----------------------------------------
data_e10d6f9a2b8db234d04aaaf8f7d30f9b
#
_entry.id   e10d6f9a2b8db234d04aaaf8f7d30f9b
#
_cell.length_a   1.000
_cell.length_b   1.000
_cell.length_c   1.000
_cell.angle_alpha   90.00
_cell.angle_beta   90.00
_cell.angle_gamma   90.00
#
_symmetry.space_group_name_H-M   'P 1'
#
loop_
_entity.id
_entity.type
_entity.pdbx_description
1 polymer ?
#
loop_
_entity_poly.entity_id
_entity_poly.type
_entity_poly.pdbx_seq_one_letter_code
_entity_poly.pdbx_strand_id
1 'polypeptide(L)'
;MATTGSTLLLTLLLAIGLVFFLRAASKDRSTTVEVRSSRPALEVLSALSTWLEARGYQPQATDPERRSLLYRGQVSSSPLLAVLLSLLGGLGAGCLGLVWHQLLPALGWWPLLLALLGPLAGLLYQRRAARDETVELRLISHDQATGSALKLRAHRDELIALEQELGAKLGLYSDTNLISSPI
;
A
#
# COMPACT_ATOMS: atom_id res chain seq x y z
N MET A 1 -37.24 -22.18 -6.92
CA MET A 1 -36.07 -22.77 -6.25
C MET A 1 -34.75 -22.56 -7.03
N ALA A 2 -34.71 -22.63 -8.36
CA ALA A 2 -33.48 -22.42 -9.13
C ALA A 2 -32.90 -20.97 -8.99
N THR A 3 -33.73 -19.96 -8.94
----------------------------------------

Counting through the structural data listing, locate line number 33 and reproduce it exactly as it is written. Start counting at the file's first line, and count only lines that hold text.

C MET A 1 -34.75 -22.56 -7.03